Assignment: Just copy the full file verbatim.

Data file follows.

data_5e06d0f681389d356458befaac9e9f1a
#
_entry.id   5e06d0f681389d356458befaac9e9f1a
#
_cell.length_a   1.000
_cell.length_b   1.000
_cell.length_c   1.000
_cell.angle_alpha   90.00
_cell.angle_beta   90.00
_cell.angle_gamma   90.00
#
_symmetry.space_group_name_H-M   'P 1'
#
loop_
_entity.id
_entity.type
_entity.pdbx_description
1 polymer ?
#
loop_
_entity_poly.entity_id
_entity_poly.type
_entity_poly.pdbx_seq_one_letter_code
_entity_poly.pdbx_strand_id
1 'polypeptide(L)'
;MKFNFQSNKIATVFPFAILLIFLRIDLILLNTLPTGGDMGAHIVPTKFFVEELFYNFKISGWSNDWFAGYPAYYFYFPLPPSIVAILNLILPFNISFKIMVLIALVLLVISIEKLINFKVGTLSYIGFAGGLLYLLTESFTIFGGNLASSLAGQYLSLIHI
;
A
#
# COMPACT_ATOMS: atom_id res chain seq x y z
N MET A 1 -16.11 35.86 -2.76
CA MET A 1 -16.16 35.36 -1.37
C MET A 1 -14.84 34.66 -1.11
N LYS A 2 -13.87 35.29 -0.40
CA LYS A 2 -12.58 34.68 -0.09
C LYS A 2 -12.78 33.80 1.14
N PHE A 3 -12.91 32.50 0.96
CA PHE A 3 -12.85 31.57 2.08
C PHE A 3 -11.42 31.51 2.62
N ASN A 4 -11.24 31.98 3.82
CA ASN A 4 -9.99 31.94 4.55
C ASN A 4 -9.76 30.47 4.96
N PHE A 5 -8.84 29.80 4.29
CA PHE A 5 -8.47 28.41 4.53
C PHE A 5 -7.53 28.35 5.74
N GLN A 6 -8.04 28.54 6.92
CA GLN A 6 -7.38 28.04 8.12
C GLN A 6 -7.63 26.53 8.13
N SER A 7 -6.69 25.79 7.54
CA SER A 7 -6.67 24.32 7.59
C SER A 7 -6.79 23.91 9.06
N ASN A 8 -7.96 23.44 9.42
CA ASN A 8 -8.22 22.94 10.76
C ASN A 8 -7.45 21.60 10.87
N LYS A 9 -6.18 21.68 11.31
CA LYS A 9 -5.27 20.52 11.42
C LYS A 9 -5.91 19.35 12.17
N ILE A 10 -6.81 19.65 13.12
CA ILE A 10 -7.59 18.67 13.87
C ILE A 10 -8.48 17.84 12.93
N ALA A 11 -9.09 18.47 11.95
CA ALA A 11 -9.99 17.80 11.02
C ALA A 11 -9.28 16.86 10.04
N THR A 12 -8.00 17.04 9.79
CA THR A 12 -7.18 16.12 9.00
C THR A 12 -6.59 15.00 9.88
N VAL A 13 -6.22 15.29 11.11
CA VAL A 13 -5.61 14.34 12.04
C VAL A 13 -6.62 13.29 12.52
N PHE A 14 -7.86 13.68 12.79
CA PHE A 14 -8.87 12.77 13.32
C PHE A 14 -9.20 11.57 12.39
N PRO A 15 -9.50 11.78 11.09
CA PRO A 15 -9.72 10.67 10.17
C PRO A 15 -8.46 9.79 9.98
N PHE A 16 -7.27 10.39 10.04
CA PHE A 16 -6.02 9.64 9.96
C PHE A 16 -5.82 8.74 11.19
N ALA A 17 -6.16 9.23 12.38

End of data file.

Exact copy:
data_5e06d0f681389d356458befaac9e9f1a
#
_entry.id   5e06d0f681389d356458befaac9e9f1a
#
_cell.length_a   1.000
_cell.length_b   1.000
_cell.length_c   1.000
_cell.angle_alpha   90.00
_cell.angle_beta   90.00
_cell.angle_gamma   90.00
#
_symmetry.space_group_name_H-M   'P 1'
#
loop_
_entity.id
_entity.type
_entity.pdbx_description
1 polymer ?
#
loop_
_entity_poly.entity_id
_entity_poly.type
_entity_poly.pdbx_seq_one_letter_code
_entity_poly.pdbx_strand_id
1 'polypeptide(L)'
;MKFNFQSNKIATVFPFAILLIFLRIDLILLNTLPTGGDMGAHIVPTKFFVEELFYNFKISGWSNDWFAGYPAYYFYFPLPPSIVAILNLILPFNISFKIMVLIALVLLVISIEKLINFKVGTLSYIGFAGGLLYLLTESFTIFGGNLASSLAGQYLSLIHI
;
A
#
# COMPACT_ATOMS: atom_id res chain seq x y z
N MET A 1 -16.11 35.86 -2.76
CA MET A 1 -16.16 35.36 -1.37
C MET A 1 -14.84 34.66 -1.11
N LYS A 2 -13.87 35.29 -0.40
CA LYS A 2 -12.58 34.68 -0.09
C LYS A 2 -12.78 33.80 1.14
N PHE A 3 -12.91 32.50 0.96
CA PHE A 3 -12.85 31.57 2.08
C PHE A 3 -11.42 31.51 2.62
N ASN A 4 -11.24 31.98 3.82
CA ASN A 4 -9.99 31.94 4.55
C ASN A 4 -9.76 30.47 4.96
N PHE A 5 -8.84 29.80 4.29
CA PHE A 5 -8.47 28.41 4.53
C PHE A 5 -7.53 28.35 5.74
N GLN A 6 -8.04 28.54 6.92
CA GLN A 6 -7.38 28.04 8.12
C GLN A 6 -7.63 26.53 8.13
N SER A 7 -6.69 25.79 7.54
CA SER A 7 -6.67 24.32 7.59
C SER A 7 -6.79 23.91 9.06
N ASN A 8 -7.96 23.44 9.42
CA ASN A 8 -8.22 22.94 10.76
C ASN A 8 -7.45 21.60 10.87
N LYS A 9 -6.18 21.68 11.31
CA LYS A 9 -5.27 20.52 11.42
C LYS A 9 -5.91 19.35 12.17
N ILE A 10 -6.81 19.65 13.12
CA ILE A 10 -7.59 18.67 13.87
C ILE A 10 -8.48 17.84 12.93
N ALA A 11 -9.09 18.47 11.95
CA ALA A 11 -9.99 17.80 11.02
C ALA A 11 -9.28 16.86 10.04
N THR A 12 -8.00 17.04 9.79
CA THR A 12 -7.18 16.12 9.00
C THR A 12 -6.59 15.00 9.88
N VAL A 13 -6.22 15.29 11.11
CA VAL A 13 -5.61 14.34 12.04
C VAL A 13 -6.62 13.29 12.52
N PHE A 14 -7.86 13.68 12.79
CA PHE A 14 -8.87 12.77 13.32
C PHE A 14 -9.20 11.57 12.39
N PRO A 15 -9.50 11.78 11.09
CA PRO A 15 -9.72 10.67 10.17
C PRO A 15 -8.46 9.79 9.98
N PHE A 16 -7.27 10.39 10.04
CA PHE A 16 -6.02 9.64 9.96
C PHE A 16 -5.82 8.74 11.19
N ALA A 17 -6.16 9.23 12.38